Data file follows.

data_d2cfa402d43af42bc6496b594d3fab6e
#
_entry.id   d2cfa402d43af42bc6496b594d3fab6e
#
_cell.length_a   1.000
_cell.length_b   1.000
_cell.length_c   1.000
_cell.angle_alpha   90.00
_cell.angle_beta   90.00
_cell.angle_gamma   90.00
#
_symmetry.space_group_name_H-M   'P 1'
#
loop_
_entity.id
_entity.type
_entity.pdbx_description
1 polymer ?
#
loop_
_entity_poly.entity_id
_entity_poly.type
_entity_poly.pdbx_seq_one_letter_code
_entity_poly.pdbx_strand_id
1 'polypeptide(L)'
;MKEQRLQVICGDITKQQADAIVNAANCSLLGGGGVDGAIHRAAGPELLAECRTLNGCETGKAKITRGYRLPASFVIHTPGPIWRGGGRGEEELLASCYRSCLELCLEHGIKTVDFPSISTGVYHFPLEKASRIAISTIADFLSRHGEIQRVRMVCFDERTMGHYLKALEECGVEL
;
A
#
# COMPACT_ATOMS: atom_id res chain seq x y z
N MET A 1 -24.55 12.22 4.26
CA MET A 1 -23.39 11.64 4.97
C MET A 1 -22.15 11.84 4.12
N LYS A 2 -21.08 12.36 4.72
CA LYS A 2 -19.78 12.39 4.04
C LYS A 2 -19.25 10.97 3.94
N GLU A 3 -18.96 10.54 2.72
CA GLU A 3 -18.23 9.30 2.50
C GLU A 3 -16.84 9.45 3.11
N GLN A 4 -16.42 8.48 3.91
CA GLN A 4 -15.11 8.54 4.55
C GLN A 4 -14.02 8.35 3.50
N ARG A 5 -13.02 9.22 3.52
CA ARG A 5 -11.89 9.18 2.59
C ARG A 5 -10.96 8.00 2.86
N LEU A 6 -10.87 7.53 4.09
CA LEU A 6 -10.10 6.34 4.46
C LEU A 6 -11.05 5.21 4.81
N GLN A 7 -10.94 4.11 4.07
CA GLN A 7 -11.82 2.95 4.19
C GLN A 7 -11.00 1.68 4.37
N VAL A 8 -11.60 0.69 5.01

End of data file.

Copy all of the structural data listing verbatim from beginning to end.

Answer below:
data_d2cfa402d43af42bc6496b594d3fab6e
#
_entry.id   d2cfa402d43af42bc6496b594d3fab6e
#
_cell.length_a   1.000
_cell.length_b   1.000
_cell.length_c   1.000
_cell.angle_alpha   90.00
_cell.angle_beta   90.00
_cell.angle_gamma   90.00
#
_symmetry.space_group_name_H-M   'P 1'
#
loop_
_entity.id
_entity.type
_entity.pdbx_description
1 polymer ?
#
loop_
_entity_poly.entity_id
_entity_poly.type
_entity_poly.pdbx_seq_one_letter_code
_entity_poly.pdbx_strand_id
1 'polypeptide(L)'
;MKEQRLQVICGDITKQQADAIVNAANCSLLGGGGVDGAIHRAAGPELLAECRTLNGCETGKAKITRGYRLPASFVIHTPGPIWRGGGRGEEELLASCYRSCLELCLEHGIKTVDFPSISTGVYHFPLEKASRIAISTIADFLSRHGEIQRVRMVCFDERTMGHYLKALEECGVEL
;
A
#
# COMPACT_ATOMS: atom_id res chain seq x y z
N MET A 1 -24.55 12.22 4.26
CA MET A 1 -23.39 11.64 4.97
C MET A 1 -22.15 11.84 4.12
N LYS A 2 -21.08 12.36 4.72
CA LYS A 2 -19.78 12.39 4.04
C LYS A 2 -19.25 10.97 3.94
N GLU A 3 -18.96 10.54 2.72
CA GLU A 3 -18.23 9.30 2.50
C GLU A 3 -16.84 9.45 3.11
N GLN A 4 -16.42 8.48 3.91
CA GLN A 4 -15.11 8.54 4.55
C GLN A 4 -14.02 8.35 3.50
N ARG A 5 -13.02 9.22 3.52
CA ARG A 5 -11.89 9.18 2.59
C ARG A 5 -10.96 8.00 2.86
N LEU A 6 -10.87 7.53 4.09
CA LEU A 6 -10.10 6.34 4.46
C LEU A 6 -11.05 5.21 4.81
N GLN A 7 -10.94 4.11 4.07
CA GLN A 7 -11.82 2.95 4.19
C GLN A 7 -11.00 1.68 4.37
N VAL A 8 -11.60 0.69 5.01